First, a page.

July 13, 2019
Kenny Greene, the main vocalist and composer of the ‘90s R&B group Intro, was famous for his deep, sultry lyrics and ahead of his time music arrangements. However, what many people didn’t know until after his passing, is that he was a bisexual man that sadly, got AIDS from a partner.
Kenny Greene was considered by many people in the early ‘90s a genius in the music industry.
After a short stint in the U.S Army, Greene became a co-founder of the R&B group INTRO, which was meant to be an acronym for Innovative New Talent Reaching Out, alongside Jeff Sanders and Clinton ‘Buddy’ Wike.
They released their eponymous album in 1993, and it spawned the hits, “Come Inside,” “Let Me Be The One” and “Why Don’t You Love Me.”
Two years later, Intro released their sophomore album, “New Life,” but it failed to replica the success of their first one. Soon after, the group called it quits, and Greene started to make a name for himself as a producer and songwriter.
He had already written Mary J. Blige’s hit songs “Reminisce” and “Love No Limit,” and his efforts led him to be in a tie with Jimmy Jam and Terry Lewis for the ASCAP’s Award for Songwriter of the Year in 1993.
Greene was respected in the music industry, and he had enormous potential as a singer and songwriter, but sadly, his life was cut short at age 32, when he passed away from AIDS complications.
However, one month before his demise, Greene gave the now extinct Sister 2 Sister magazine an exclusive interview to share his truth with the world.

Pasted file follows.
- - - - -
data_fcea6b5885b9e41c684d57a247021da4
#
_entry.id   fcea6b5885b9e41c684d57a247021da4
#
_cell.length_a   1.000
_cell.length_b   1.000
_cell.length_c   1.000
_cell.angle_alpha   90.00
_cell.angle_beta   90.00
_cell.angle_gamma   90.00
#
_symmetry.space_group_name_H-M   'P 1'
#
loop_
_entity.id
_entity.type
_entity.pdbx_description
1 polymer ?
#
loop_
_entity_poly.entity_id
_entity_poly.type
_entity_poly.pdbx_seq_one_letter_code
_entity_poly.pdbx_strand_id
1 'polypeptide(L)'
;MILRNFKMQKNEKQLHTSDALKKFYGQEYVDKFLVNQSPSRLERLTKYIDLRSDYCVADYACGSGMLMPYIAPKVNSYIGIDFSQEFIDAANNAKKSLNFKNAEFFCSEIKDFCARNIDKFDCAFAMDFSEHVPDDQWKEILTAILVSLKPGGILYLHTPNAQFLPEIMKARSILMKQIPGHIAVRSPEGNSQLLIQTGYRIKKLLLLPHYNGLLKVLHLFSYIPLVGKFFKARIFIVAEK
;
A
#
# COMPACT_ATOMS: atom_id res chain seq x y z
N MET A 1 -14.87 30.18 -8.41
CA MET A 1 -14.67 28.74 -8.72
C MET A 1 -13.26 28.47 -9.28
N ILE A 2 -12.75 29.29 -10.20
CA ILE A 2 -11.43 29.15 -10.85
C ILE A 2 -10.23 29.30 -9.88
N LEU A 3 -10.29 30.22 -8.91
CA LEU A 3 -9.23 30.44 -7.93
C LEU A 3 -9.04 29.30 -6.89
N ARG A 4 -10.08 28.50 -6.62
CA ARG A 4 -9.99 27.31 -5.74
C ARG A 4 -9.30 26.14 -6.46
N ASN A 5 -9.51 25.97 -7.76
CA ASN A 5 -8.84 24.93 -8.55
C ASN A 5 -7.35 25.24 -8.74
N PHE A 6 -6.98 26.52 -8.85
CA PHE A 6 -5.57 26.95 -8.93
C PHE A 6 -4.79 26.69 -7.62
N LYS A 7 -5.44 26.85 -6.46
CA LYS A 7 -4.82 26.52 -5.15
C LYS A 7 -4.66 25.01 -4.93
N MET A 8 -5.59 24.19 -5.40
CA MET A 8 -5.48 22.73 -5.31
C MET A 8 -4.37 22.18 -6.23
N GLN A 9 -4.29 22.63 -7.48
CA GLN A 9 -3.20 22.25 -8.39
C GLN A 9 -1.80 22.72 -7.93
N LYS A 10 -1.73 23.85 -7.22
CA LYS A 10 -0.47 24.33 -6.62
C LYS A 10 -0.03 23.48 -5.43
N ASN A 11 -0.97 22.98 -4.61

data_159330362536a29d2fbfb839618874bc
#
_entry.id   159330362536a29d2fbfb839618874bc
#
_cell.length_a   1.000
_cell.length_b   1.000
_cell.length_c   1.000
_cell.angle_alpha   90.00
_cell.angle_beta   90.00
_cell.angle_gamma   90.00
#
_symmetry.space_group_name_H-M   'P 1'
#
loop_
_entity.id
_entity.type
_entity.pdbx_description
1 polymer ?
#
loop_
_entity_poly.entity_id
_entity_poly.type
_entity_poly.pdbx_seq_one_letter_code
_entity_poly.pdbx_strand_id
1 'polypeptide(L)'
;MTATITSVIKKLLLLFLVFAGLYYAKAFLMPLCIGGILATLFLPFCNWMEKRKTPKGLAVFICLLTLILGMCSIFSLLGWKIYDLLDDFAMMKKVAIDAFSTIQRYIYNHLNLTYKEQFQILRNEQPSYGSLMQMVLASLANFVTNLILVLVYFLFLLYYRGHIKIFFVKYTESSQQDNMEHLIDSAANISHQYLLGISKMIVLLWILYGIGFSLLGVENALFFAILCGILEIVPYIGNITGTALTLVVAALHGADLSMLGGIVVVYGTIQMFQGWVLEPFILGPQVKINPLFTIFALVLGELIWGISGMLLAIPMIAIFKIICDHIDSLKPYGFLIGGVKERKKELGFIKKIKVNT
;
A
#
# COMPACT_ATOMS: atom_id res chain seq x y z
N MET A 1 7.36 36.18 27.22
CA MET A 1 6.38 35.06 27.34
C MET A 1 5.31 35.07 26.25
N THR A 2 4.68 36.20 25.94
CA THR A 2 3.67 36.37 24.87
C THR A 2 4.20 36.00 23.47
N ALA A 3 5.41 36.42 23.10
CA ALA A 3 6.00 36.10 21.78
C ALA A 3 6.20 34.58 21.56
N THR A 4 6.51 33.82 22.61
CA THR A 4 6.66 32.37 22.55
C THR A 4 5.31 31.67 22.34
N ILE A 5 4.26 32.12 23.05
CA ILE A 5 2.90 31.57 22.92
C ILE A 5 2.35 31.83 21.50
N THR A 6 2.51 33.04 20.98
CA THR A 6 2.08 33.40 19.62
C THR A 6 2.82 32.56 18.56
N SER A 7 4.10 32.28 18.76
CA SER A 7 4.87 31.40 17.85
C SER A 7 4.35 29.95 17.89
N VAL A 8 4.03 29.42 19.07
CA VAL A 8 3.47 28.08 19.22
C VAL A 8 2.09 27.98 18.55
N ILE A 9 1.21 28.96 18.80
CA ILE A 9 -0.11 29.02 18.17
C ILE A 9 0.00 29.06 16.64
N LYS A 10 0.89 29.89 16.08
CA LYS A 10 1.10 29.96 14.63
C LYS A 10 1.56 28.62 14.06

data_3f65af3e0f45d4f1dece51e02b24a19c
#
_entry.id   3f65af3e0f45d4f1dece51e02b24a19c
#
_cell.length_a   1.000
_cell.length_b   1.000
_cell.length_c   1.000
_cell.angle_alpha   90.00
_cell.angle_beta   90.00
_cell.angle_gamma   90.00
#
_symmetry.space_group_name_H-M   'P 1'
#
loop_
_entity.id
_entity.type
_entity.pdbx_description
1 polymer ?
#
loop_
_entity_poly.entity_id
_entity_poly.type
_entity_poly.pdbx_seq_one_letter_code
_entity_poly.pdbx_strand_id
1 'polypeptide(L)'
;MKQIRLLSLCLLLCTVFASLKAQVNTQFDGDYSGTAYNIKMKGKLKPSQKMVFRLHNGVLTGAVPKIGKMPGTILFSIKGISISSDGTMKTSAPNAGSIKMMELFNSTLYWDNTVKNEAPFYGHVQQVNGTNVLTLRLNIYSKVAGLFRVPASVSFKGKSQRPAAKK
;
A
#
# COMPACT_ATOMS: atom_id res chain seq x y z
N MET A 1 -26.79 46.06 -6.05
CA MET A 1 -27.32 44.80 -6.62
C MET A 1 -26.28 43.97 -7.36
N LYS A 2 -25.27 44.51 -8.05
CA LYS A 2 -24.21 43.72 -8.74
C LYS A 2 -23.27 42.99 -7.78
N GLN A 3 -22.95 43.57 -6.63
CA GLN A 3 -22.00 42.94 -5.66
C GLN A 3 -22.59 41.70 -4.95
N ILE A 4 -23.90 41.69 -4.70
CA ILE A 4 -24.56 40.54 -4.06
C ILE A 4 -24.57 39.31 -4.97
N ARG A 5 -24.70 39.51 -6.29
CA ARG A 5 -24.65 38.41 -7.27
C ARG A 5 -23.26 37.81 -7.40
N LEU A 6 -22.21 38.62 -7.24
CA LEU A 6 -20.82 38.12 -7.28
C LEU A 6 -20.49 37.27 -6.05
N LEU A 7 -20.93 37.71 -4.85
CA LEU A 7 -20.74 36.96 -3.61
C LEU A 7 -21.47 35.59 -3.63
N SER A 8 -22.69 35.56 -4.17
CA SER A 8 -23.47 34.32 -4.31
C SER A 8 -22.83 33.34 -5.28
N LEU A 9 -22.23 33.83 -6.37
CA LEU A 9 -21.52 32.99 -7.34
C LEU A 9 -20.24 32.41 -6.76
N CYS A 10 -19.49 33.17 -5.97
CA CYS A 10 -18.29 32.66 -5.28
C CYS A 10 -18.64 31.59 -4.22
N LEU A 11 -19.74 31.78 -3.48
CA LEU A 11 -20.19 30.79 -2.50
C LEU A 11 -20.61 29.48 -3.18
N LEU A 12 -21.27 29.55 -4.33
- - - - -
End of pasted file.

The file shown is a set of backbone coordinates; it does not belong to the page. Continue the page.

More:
In the conversation, retrieved by I Love Old School Music, he revealed that he was bisexual and that he had contracted AIDS from a constant partner who was a carrier and, unlike him, in good condition.
Greene explained that, although he knew he had AIDS for a while when he sprained his ankle, and a ball appeared under his foot, he thought nothing of it.
“It just swelled up to the size of a tennis ball,” he said. “It’s called Kaposi’s sarcoma. It’s an AIDS-related disease.”
He should have gone to the hospital but didn’t, and in the end, he passed away from complications with the disease.
However, Kenny had one last advice to share, as he said: “Keep protecting yourself with condoms and don’t have unprotected sex.”
Kenny passed away on October 1, 2001, in New York, and according to reports, his family did not attend his funeral, arranged by his friends and studio. He was honored by the United States Army and buried at Calverton National Cemetery on Long Island.